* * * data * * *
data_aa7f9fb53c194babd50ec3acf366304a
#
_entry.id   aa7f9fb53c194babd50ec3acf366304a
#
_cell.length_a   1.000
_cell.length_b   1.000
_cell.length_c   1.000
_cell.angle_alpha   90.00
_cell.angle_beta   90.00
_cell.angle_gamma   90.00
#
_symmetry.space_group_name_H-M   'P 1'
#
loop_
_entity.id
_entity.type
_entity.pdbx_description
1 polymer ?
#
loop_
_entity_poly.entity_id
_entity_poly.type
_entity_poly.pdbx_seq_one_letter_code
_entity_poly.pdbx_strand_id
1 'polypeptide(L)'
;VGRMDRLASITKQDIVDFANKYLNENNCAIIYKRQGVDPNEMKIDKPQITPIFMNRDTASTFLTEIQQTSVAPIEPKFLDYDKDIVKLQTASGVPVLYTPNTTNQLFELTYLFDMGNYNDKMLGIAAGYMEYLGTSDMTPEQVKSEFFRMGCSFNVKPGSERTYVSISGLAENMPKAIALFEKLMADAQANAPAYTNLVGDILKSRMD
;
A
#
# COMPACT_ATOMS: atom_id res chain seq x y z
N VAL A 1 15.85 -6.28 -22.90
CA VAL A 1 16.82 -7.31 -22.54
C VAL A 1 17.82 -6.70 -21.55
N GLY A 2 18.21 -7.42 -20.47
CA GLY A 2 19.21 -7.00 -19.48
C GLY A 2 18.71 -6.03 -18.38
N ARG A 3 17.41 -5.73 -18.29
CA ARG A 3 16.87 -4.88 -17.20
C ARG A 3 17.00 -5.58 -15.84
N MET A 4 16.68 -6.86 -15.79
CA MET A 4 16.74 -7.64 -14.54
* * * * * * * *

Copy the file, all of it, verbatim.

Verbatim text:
data_aa7f9fb53c194babd50ec3acf366304a
#
_entry.id   aa7f9fb53c194babd50ec3acf366304a
#
_cell.length_a   1.000
_cell.length_b   1.000
_cell.length_c   1.000
_cell.angle_alpha   90.00
_cell.angle_beta   90.00
_cell.angle_gamma   90.00
#
_symmetry.space_group_name_H-M   'P 1'
#
loop_
_entity.id
_entity.type
_entity.pdbx_description
1 polymer ?
#
loop_
_entity_poly.entity_id
_entity_poly.type
_entity_poly.pdbx_seq_one_letter_code
_entity_poly.pdbx_strand_id
1 'polypeptide(L)'
;VGRMDRLASITKQDIVDFANKYLNENNCAIIYKRQGVDPNEMKIDKPQITPIFMNRDTASTFLTEIQQTSVAPIEPKFLDYDKDIVKLQTASGVPVLYTPNTTNQLFELTYLFDMGNYNDKMLGIAAGYMEYLGTSDMTPEQVKSEFFRMGCSFNVKPGSERTYVSISGLAENMPKAIALFEKLMADAQANAPAYTNLVGDILKSRMD
;
A
#
# COMPACT_ATOMS: atom_id res chain seq x y z
N VAL A 1 15.85 -6.28 -22.90
CA VAL A 1 16.82 -7.31 -22.54
C VAL A 1 17.82 -6.70 -21.55
N GLY A 2 18.21 -7.42 -20.47
CA GLY A 2 19.21 -7.00 -19.48
C GLY A 2 18.71 -6.03 -18.38
N ARG A 3 17.41 -5.73 -18.29
CA ARG A 3 16.87 -4.88 -17.20
C ARG A 3 17.00 -5.58 -15.84
N MET A 4 16.68 -6.86 -15.79
CA MET A 4 16.74 -7.64 -14.54